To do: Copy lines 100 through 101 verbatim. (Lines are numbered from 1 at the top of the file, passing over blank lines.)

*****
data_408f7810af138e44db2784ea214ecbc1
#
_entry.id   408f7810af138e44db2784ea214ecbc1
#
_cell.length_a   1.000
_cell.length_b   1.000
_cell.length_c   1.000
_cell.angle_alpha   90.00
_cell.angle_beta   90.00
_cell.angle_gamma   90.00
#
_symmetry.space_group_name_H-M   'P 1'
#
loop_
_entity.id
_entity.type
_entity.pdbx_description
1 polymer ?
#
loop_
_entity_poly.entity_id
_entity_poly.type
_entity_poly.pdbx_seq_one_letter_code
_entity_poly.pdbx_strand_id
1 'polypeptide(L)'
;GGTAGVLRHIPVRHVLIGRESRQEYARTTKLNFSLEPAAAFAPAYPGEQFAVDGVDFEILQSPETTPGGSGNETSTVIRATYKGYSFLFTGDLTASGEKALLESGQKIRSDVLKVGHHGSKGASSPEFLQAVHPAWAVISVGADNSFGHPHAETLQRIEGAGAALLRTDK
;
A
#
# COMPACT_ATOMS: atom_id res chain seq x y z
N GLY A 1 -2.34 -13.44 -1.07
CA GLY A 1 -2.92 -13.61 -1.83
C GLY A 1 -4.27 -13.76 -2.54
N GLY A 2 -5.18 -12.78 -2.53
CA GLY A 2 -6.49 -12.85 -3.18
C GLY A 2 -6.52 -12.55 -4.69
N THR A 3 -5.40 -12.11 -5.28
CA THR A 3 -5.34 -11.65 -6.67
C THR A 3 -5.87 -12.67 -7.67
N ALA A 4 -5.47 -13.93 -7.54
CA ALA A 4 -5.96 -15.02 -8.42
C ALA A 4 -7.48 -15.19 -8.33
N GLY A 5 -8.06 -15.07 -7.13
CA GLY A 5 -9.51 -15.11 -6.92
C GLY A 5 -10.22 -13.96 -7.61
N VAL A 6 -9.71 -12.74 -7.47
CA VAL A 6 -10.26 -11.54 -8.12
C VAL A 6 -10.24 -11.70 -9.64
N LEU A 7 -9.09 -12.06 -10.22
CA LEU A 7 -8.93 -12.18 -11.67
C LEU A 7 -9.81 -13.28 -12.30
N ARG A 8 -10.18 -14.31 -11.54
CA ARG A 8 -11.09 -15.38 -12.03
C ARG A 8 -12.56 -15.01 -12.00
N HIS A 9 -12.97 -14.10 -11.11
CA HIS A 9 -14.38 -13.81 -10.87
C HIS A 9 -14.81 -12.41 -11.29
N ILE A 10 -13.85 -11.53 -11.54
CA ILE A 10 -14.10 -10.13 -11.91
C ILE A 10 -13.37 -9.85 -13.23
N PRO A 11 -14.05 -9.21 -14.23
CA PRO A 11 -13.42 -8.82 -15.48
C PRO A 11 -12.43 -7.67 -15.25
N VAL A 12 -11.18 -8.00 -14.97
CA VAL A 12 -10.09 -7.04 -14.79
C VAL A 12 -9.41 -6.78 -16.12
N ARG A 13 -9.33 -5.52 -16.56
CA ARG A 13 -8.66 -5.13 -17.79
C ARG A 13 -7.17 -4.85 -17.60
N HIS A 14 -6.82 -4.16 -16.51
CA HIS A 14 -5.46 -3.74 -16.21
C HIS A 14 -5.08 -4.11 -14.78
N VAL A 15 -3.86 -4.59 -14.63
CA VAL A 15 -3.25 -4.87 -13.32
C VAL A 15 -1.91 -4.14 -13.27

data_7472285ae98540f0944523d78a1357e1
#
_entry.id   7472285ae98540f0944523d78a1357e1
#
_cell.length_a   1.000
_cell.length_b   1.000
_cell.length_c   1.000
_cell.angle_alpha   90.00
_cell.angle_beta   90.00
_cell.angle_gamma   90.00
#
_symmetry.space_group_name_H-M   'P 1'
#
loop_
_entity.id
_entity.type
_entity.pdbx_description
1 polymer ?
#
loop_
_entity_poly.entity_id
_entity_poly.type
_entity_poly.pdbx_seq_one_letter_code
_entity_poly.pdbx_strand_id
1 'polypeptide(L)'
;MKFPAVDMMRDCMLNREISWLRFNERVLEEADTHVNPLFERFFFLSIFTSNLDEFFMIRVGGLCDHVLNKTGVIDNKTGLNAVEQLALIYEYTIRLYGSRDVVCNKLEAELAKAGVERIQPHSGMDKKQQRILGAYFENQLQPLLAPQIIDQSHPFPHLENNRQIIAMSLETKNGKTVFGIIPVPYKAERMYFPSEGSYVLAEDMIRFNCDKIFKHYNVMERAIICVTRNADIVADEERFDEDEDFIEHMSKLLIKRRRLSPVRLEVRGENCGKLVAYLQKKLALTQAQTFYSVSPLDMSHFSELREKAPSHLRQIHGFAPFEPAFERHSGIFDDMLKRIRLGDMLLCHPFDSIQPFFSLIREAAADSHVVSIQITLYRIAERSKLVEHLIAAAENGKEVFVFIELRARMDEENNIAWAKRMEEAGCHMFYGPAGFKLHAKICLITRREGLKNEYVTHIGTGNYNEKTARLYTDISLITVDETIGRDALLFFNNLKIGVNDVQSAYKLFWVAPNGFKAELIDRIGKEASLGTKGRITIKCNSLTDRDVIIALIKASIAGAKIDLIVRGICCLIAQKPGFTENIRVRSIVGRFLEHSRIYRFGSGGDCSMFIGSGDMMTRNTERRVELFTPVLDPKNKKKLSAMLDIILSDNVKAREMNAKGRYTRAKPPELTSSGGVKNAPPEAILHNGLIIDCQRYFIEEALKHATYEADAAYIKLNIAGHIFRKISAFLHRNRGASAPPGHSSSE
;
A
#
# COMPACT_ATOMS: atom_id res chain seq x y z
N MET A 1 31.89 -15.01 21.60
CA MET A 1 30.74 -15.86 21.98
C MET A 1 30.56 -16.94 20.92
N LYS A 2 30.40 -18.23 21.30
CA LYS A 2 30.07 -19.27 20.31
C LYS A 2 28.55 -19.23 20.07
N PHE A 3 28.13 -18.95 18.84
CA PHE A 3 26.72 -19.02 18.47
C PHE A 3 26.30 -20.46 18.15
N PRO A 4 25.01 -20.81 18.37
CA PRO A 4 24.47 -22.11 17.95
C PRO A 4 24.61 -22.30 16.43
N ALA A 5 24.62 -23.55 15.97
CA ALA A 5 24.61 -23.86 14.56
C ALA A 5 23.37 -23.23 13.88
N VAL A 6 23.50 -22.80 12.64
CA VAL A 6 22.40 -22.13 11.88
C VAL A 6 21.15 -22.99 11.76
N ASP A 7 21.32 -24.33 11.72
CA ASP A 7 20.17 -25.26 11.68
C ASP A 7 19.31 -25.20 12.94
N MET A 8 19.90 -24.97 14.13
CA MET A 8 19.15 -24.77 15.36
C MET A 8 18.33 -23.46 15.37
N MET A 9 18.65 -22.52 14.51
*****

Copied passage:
1 'polypeptide(L)'
;MKFPAVDMMRDCMLNREISWLRFNERVLEEADTHVNPLFERFFFLSIFTSNLDEFFMIRVGGLCDHVLNKTGVIDNKTGLNAVEQLALIYEYTIRLYGSRDVVCNKLEAELAKAGVERIQPHSGMDKKQQRILGAYFENQLQPLLAPQIIDQSHPFPHLENNRQIIAMSLETKNGKTVFGIIPVPYKAERMYFPSEGSYVLAEDMIRFNCDKIFKHYNVMERAIICVTRNADIVADEERFDEDEDFIEHMSKLLIKRRRLSPVRLEVRGENCGKLVAYLQKKLALTQAQTFYSVSPLDMSHFSELREKAPSHLRQIHGFAPFEPAFERHSGIFDDMLKRIRLGDMLLCHPFDSIQPFFSLIREAAADSHVVSIQITLYRIAERSKLVEHLIAAAENGKEVFVFIELRARMDEENNIAWAKRMEEAGCHMFYGPAGFKLHAKICLITRREGLKNEYVTHIGTGNYNEKTARLYTDISLITVDETIGRDALLFFNNLKIGVNDVQSAYKLFWVAPNGFKAELIDRIGKEASLGTKGRITIKCNSLTDRDVIIALIKASIAGAKIDLIVRGICCLIAQKPGFTENIRVRSIVGRFLEHSRIYRFGSGGDCSMFIGSGDMMTRNTERRVELFTPVLDPKNKKKLSAMLDIILSDNVKAREMNAKGRYTRAKPPELTSSGGVKNAPPEAILHNGLIIDCQRYFIEEALKHATYEADAAYIKLNIAGHIFRKISAFLHRNRGASAPPGHSSSE